In these circumstances an agreement of some kind with Hitler may be preferable, in spite of the supposed implacable hostility between Communism and Fascism. At a party congress in March 1939 Stalin hints that he might consider some such arrangement. Meanwhile the western nations are mainly concerned now with Hitler's demands upon Poland.
 






Ribbentrop-Molotov Pact: 1939

In August 1939 a Franco-British military mission is in Moscow trying to persuade Stalin to commit to a treaty for the defence of Poland. Little progress is made, ostensibly because the Poles are refusing to allow Soviet troops to cross their territory to attack Germany. But there is another hidden reason which soon becomes apparent.

The Soviet Union and Communism have always been twin forces of demonic evil in Hitler's oratory, but he now proves himself happy to sup with the devil for a very real strategic advantage. It is important to his plans that he shall not be distracted by a major war on his eastern front. In August he opens negotiations with Stalin. Poland is his bait.
 









Stalin, invited by the western powers to join an alliance which will almost certainly involve him in a costly war against Germany for no very evident benefit, now finds himself offered a more attractive option - inactivity and a sizable increase in his territory.

It takes the Russian dictator little time to choose. The world is astonished on August 21 by the announcement from Berlin that Ribbentrop is flying to Moscow to sign a nonaggression pact with his opposite number, the Russian foreign minister Molotov. This sudden friendship of two implacable enemies would seem less inexplicable if people knew of the secret protocol which accompanies the pact.
 







The protocol agrees a new set of international boundaries. As modified slightly in a second visit by Ribbentrop to Moscow, in September, it acknowledges Germany's approval of the Russian annexation of the independent nations Finland, Estonia, Latvia and Lithuania (should any such opportunity occur). And it establishes an agreed division of Poland between Germany and Russia.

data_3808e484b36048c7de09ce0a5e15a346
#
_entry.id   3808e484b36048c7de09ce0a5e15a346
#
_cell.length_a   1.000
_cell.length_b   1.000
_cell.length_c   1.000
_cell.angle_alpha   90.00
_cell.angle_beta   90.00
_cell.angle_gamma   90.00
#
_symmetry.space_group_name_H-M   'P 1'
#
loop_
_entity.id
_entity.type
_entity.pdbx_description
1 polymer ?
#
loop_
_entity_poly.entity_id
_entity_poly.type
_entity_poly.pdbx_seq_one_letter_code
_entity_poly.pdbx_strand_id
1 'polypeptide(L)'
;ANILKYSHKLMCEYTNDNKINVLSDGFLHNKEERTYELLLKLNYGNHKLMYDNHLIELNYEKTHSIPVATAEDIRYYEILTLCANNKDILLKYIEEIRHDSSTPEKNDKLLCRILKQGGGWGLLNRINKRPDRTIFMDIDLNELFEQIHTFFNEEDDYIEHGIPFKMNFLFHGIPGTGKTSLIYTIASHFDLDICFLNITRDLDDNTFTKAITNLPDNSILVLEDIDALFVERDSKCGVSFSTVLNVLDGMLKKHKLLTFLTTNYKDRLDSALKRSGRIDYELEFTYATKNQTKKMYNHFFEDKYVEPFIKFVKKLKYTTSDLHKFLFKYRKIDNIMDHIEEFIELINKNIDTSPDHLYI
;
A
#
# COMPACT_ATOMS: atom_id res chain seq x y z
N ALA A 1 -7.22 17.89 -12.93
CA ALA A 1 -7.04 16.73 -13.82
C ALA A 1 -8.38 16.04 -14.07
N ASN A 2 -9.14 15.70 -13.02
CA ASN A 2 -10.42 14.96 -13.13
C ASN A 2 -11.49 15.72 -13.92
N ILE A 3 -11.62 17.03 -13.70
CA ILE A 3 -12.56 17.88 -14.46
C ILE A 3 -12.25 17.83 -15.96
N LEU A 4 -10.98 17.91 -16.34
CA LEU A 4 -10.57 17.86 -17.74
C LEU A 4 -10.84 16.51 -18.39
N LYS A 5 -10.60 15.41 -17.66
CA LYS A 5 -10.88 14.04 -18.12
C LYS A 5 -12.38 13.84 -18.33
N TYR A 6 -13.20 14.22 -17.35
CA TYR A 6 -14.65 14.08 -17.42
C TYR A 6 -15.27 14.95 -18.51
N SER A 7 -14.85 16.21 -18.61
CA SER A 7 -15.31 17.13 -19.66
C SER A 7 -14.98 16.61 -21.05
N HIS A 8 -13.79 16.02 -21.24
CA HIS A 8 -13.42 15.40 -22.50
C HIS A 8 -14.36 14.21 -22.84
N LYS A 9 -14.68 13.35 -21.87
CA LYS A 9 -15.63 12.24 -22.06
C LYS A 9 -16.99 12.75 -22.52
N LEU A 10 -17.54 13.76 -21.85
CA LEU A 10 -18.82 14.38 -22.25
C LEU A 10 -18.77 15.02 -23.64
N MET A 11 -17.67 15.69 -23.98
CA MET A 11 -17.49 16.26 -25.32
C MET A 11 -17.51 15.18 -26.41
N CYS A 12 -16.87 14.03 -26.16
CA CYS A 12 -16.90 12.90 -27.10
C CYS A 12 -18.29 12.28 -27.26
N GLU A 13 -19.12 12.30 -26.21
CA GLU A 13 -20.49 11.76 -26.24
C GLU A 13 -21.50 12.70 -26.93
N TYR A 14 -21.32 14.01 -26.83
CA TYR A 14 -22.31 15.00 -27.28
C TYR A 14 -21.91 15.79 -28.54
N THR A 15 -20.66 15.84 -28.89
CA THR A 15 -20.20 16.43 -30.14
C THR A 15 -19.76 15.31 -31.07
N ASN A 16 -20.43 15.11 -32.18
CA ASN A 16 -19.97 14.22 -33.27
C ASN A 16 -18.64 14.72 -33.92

With this much achieved, Hitler is ready to take his next step - launched, for propaganda purposes, with a grisly little charade.
 






A breathing space

Stalin's pact with Hitler affords him a breathing space of slightly less than two years after Germany's invasion of Poland in September 1939. The outbreak of war, with Russia safely on the sideline, provides Stalin with the immediate benefits which he has been promised: a slice of Poland, the military annexation of Lithuania, Latvia and Estonia, and the opportunity for an undisturbed attack upon Finland.

The Finns, however, resist strongly - involving Russia in a costly Winter War. The Russians eventually prevail (by March 1940) but not before they have revealed to the world, and in particular to Hitler, how ill-prepared the Soviet army is (many of the more experienced generals have been victims of a purge in 1937).
 









During the second half of the 1930s Russia's production of military equipment has been drastically increased, and Stalin now uses his breathing space to accelerate this programme. But he still believes that Russia's best chance of remaining outside the main conflict lies in alliances with neighbours (such as a neutrality pact signed with Japan in April 1941) and appeasement of Hitler (to whom large shipments of Soviet material continue to be sent).

But Stalin's optimism flies in the face of mounting evidence of Hitler's intentions. During this same period, April 1941, German troops are beginning to mass on the Soviet border.